A one-way ticket to Commuterville
Dublin’s commuter belt has changed – again – as have the lives of those who live there. To explore the boom and bust in microcosm, we visited Kildare town
As the smoke of the national implosion clears, there are few surprises. And the winners are? The city settlers; the ones who put down roots within range of sustainable jobs and a decent public infrastructure.
And the big losers? By the index described in Carl O’Brien’s accompanying article, they are the commuters; the ones who were either pushed out of the cities by escalating house prices or exchanged old, small suburban homes for a new, bigger house and a rural-ish lifestyle.
So it’s no surprise to find that in overbuilt Portlaoise, Co Laois, and Virginia, Co Cavan, more than one-quarter of the men and a fifth of the women are unemployed. In Edgeworthstown, Co Longford, and Rochfortbridge, Co Westmeath, more than one-third of the men are out of work.
But in rural areas, unemployment figures are by no means the whole story, says Trutz Haase, a social and economic consultant who developed the index used in these reports. Asked to pick a microcosm of the average commuter town, he chooses Kildare. That’s a surprise. Yes, the town expanded greatly until 2006, with the population soaring by 28 per cent in both 2002 and 2006 against a national average of 8 per cent. But thanks to a poor waste-water-treatment capacity, almost all development ceased in the mid-2000s, leaving it with none of the ghost estates or half-finished centres that scar comparable towns.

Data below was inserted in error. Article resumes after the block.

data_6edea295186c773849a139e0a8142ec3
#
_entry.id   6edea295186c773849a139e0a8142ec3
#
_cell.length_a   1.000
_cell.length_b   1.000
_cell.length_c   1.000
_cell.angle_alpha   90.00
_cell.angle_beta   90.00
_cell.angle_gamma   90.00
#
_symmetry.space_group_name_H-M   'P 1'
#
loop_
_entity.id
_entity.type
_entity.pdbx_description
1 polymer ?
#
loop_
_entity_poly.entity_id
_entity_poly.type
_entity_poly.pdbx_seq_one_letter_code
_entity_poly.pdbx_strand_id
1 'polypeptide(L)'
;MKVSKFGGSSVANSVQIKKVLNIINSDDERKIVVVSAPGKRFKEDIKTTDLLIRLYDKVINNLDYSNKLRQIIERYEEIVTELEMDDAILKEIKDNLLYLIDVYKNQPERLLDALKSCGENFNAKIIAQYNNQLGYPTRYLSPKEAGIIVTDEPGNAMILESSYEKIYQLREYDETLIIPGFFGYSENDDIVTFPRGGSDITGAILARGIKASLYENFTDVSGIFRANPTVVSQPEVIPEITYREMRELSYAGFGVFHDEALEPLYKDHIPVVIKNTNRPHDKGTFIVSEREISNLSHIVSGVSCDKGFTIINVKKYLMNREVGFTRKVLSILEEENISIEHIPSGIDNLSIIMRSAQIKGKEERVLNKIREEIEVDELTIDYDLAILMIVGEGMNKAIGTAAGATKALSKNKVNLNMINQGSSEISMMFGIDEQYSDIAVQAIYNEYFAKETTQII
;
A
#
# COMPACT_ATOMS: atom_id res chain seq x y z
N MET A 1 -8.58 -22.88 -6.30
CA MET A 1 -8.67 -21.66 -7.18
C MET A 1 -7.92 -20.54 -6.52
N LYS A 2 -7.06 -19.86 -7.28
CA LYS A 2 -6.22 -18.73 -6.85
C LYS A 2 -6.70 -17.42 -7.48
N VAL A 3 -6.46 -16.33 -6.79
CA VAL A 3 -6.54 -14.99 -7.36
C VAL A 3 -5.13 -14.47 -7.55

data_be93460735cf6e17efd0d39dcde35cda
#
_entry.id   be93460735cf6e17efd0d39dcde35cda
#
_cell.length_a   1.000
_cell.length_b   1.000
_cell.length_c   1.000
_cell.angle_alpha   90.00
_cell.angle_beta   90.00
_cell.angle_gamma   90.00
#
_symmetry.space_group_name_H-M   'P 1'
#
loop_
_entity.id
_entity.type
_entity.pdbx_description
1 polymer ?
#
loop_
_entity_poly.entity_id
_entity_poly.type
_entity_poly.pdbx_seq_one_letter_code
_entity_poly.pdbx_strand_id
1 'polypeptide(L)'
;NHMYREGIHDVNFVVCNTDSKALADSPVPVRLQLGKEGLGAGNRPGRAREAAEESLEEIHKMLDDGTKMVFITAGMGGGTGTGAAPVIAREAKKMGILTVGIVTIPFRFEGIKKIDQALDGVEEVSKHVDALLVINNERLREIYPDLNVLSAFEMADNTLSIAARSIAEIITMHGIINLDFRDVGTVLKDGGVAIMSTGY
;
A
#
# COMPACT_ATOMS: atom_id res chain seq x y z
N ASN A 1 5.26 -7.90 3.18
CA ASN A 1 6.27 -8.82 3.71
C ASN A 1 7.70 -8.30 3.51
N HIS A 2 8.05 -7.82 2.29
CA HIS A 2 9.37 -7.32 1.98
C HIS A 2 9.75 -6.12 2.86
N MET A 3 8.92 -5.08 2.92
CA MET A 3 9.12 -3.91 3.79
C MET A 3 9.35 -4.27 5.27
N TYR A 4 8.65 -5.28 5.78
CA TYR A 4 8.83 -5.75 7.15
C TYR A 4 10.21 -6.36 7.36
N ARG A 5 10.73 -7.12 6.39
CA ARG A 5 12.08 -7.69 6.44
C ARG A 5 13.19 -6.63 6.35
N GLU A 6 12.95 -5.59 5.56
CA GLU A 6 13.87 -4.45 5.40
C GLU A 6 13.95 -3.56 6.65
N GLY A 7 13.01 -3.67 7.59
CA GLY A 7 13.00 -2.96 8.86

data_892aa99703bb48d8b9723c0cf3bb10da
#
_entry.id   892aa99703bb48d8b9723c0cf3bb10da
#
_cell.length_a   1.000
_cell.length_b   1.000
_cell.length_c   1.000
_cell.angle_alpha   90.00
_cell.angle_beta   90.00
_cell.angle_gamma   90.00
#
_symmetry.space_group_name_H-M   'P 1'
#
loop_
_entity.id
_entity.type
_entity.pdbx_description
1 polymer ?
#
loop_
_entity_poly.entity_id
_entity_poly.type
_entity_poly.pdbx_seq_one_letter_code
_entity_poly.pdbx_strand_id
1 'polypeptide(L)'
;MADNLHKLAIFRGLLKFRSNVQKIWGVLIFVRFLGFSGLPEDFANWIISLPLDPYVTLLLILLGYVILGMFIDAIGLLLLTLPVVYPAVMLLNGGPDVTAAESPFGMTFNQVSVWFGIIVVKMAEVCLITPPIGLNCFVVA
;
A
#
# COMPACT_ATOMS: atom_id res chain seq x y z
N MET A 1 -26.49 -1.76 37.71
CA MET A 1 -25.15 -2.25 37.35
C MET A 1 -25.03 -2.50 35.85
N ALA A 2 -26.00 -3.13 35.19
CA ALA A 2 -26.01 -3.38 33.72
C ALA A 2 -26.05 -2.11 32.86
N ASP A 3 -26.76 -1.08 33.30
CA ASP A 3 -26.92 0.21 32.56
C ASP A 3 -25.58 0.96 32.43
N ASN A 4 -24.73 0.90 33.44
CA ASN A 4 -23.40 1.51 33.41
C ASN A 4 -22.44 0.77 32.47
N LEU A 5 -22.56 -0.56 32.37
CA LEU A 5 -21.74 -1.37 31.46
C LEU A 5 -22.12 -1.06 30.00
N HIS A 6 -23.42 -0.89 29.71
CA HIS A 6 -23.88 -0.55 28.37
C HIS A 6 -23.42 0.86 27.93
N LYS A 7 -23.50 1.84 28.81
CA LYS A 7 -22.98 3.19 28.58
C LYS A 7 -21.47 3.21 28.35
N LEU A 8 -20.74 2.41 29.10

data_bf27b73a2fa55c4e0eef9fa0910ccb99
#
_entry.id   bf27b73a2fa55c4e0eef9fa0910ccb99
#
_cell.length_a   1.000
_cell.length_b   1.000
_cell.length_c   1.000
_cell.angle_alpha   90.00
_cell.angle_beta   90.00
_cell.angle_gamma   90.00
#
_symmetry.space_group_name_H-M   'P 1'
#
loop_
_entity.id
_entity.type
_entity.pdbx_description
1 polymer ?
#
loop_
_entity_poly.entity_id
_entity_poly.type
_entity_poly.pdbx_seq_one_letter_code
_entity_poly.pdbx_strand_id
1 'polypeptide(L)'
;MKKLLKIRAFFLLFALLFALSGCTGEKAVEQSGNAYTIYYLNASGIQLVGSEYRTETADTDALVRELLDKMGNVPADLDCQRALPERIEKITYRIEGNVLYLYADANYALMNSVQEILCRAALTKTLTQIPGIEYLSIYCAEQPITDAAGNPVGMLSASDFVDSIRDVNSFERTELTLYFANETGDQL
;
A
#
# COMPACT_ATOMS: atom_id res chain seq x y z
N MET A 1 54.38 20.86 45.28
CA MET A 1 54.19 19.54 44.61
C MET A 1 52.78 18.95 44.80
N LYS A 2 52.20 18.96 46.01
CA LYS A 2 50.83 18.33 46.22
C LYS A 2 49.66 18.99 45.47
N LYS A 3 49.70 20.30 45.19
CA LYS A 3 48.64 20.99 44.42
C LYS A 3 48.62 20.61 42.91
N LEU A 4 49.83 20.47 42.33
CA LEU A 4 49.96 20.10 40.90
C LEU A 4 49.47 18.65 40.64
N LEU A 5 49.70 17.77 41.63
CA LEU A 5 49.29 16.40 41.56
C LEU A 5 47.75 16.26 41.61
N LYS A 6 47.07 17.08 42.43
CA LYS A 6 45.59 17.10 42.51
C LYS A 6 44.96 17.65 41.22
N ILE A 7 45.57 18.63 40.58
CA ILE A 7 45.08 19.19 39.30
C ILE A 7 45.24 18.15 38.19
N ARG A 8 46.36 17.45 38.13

It also has the inestimable benefit of the M7, which brings Dublin city within 40 minutes’ drive on a good day, a railway station, and the highly successful Kildare Village shopping outlet a few minutes away. Unemployment is high, but no higher than in Portlaoise or Virginia. Nonetheless, the town’s HP deprivation index has plummeted by 9.1 since 2006, which is considerably more than the average.
Haase drills into the town’s statistical profile and reveals age-dependency ratios, below-average educational attainment, a scarcity of higher or lower professionals, and growing local-authority housing rentals, alongside a huge increase in private rentals – now nearly a quarter of the housing stock. This, he feels, confirms his long-held theory: this commuter belt attracted many lower- to middle-class nonprofessionals to areas with temporary employment opportunities. It was always going to be deeply vulnerable to a downturn.
Tony O’Donnell, a 33-year-old native of Kildare town, has no argument with Haase’s conclusions. As a Fine Gael councillor and the head of research at SAP, the huge IT multinational, he knows his figures and the town. “For the people who bought here, it was about affordability. The majority would have been three-bed semis of a decent size; there was no struggle with schools, and they were only 30 miles from Heuston.” But crucially, he says, the housing mix in the town did not attract the ABC1 socioeconomic groups and this has led to a deadening monoculture.
“I see it as a two-speed town, with people on the one hand who are from the area or settled here for the long term, and on the other, people [who have] no stake in the community and aren’t that bothered.”